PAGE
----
wrote in SANE 04 "...not only physics has been
/epistemologically/ reduced to machine psychology, but that
“matter” has been /ontologically/ reduced to “mind” where mind is
defined as the object study of fundamental machine psychology."
The idea that "matter" is ontologically reduced to "mind" is true
but but only for the singular mind.
Again, if you prove this you just refute comp (or you make comp into
solipsim, which is about the same for me).
It is well known that computer science's abstraction of computation
applies to closed systems only. It therefore does not allow for any
notion of interaction between multiple but different computers. This
makes bisimilarity as an exact equivalence, etc. I am not even trying to
"refute comp". I am merely trying to explain that is cannot do what you
think it can. You are glossing over the need to explain interactions.
Peter Wegner <http://en.wikipedia.org/wiki/Peter_Wegner>'s research
<http://www.cs.brown.edu/%7Epw/> is all about this problem and possible
solutions. Please read his papers for yourself. It was from reading his
papers and having long conversations with him that I came to my
conclusions long ago. The books that you have referenced offer only an
abstract mathematical description that completely ignores the problems
that I am trying to get you to see.
One must reach outside of this singularity to escape the automatic
solipsism that is induced.
No worry, given that the preliminary results justify we will find
quantum physics including a first person plural view of physical reality.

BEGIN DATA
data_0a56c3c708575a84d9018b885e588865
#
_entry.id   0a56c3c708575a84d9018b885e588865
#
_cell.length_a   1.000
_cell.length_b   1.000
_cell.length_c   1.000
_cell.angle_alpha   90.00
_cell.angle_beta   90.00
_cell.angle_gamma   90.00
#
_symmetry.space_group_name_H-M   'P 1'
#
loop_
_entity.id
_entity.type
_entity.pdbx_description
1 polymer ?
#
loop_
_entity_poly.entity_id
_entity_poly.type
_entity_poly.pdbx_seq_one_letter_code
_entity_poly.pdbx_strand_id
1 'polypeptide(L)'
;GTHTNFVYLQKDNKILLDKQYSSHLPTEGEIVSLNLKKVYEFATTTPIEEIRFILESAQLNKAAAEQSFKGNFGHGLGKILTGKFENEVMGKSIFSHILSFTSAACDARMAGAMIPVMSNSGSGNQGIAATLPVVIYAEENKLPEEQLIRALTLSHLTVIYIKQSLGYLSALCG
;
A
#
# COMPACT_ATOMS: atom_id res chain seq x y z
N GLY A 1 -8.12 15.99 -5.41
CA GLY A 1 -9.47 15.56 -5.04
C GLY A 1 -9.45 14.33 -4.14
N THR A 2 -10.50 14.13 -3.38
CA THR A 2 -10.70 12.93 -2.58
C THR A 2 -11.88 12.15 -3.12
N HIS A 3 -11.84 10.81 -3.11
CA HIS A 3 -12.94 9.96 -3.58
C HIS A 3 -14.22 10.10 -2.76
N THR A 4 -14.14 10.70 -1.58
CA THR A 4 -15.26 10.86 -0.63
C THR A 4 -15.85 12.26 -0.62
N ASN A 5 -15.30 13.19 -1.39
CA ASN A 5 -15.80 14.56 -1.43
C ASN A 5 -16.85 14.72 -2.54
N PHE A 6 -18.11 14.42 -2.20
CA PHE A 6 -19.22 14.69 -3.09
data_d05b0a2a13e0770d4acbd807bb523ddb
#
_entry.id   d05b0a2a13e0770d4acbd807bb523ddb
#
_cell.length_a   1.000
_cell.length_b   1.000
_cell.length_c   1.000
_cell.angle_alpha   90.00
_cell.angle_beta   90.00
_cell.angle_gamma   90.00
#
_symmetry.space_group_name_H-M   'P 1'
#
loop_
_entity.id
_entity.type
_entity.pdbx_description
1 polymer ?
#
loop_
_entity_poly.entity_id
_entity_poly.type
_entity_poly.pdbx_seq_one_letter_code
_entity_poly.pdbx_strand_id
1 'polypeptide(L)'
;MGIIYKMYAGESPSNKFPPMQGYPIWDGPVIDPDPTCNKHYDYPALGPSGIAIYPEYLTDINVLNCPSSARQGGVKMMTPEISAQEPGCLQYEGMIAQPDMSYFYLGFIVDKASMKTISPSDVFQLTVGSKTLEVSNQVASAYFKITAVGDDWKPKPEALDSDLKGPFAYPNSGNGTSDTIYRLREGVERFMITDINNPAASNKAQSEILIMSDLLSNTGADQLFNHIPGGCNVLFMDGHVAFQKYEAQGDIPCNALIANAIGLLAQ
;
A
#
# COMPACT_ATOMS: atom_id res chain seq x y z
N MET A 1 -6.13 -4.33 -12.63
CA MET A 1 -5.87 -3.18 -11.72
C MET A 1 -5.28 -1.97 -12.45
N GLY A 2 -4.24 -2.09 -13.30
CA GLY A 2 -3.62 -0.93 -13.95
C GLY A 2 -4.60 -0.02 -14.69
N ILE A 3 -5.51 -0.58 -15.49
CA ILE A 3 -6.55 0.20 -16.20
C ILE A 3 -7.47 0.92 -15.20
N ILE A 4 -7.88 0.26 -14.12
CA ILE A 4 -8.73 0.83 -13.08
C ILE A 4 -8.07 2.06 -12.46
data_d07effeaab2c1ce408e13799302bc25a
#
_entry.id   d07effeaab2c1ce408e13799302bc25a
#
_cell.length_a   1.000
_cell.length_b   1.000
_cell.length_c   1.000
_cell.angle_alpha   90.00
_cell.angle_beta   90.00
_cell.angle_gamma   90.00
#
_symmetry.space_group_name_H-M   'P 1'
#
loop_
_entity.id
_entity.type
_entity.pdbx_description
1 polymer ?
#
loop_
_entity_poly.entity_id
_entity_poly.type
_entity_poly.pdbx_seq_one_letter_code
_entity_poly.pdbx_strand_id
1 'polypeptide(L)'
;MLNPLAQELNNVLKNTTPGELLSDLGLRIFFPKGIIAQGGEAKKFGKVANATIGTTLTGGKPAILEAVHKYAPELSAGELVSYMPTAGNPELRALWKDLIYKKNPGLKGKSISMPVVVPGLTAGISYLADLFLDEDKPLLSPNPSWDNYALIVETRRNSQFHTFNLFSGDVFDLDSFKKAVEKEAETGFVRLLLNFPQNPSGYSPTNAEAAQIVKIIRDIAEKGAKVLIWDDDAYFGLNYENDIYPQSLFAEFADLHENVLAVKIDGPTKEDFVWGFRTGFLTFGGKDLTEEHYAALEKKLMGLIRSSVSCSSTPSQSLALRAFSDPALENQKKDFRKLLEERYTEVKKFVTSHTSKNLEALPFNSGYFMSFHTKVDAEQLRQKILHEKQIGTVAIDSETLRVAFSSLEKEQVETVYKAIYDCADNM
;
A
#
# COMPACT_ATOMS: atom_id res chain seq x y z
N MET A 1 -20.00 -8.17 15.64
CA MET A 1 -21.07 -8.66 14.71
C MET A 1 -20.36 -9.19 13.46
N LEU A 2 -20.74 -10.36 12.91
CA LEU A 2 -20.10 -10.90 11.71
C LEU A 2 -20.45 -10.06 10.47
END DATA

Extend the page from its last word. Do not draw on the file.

Cannot you see that this "plurality" is meaningless in the
convention that you are using? There is no such thing as multiple
computers in the Sigma_1 model as the bisimulation relation is exact
equivalence. This is even explained in the wiki article on Turing
"Two computers P and Q are called Turing equivalent if P can simulate Q
and Q can simulate P. Thus, a Turing-complete system is one that can
simulate a Turing machine; and, per theChurch-Turing thesis
<http://en.wikipedia.org/wiki/Church-Turing_thesis>, that any real-world
computer can be simulated by a Turing machine, it is Turing equivalent
to a Turing machine."
Logically, solipism is still a possible drawback of comp, but this has
to be shown. You do not invalidate an argument by speculating on
future drawback of a theory.
If the computer is defined as a closed system then solipsism
automatically follows. This is already in the texts. It has just been
overlooked because no one, until you, has considered "machine
psychology" in a formal way.
Andrew Soltau's work, IMHO, is an exploration of this escape.
What I have been proposing is that the illustration in your
SANE04 paper "Physical stuff" -> 1 map that you have is the dual
of a 1 -> "Physical Stuff" map as per the Stone Duality. The duals
both emerge simultaneously from a neutral primitive: "Nothingness"
as per Russell Standish's definition. The ambiguous statement of
this emergence is: Everything emerges from Nothing as Dual aspects.
This is too much vague and wordy. Some interpretations of those words
can fit very well the comp theory, and others might contradict it/ You
might elaborate on this. The term "nothing" is very ambiguous on this.
The duality you mention is already recovered in the arithmetical
points of view. You still avoid the argument per se, also.
The word "Nothing" as I am using it is faithful to the definition
that Russell Standish gives in his book. I have been elaborating on it
for several years now. You seem to just not see the Gestalt
"Nature, to be commanded, must be obeyed."
~ Francis Bacon